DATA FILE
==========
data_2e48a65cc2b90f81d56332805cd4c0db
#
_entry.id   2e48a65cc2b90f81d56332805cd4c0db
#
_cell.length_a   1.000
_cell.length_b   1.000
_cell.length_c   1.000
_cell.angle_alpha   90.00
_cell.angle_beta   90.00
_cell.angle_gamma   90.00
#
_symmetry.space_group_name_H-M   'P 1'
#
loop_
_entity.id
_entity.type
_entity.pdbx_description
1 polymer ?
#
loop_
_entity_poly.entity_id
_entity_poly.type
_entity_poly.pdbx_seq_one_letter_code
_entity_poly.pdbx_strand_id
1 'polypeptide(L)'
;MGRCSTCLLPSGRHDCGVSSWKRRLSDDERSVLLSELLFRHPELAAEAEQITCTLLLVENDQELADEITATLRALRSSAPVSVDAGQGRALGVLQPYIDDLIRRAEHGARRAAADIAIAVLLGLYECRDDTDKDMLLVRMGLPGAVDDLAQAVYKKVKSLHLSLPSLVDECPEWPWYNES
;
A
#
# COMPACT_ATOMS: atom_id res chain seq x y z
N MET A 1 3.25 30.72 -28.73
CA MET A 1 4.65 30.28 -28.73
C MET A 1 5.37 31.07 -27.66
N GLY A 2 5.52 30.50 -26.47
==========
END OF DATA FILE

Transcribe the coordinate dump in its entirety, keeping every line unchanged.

data_2e48a65cc2b90f81d56332805cd4c0db
#
_entry.id   2e48a65cc2b90f81d56332805cd4c0db
#
_cell.length_a   1.000
_cell.length_b   1.000
_cell.length_c   1.000
_cell.angle_alpha   90.00
_cell.angle_beta   90.00
_cell.angle_gamma   90.00
#
_symmetry.space_group_name_H-M   'P 1'
#
loop_
_entity.id
_entity.type
_entity.pdbx_description
1 polymer ?
#
loop_
_entity_poly.entity_id
_entity_poly.type
_entity_poly.pdbx_seq_one_letter_code
_entity_poly.pdbx_strand_id
1 'polypeptide(L)'
;MGRCSTCLLPSGRHDCGVSSWKRRLSDDERSVLLSELLFRHPELAAEAEQITCTLLLVENDQELADEITATLRALRSSAPVSVDAGQGRALGVLQPYIDDLIRRAEHGARRAAADIAIAVLLGLYECRDDTDKDMLLVRMGLPGAVDDLAQAVYKKVKSLHLSLPSLVDECPEWPWYNES
;
A
#
# COMPACT_ATOMS: atom_id res chain seq x y z
N MET A 1 3.25 30.72 -28.73
CA MET A 1 4.65 30.28 -28.73
C MET A 1 5.37 31.07 -27.66
N GLY A 2 5.52 30.50 -26.47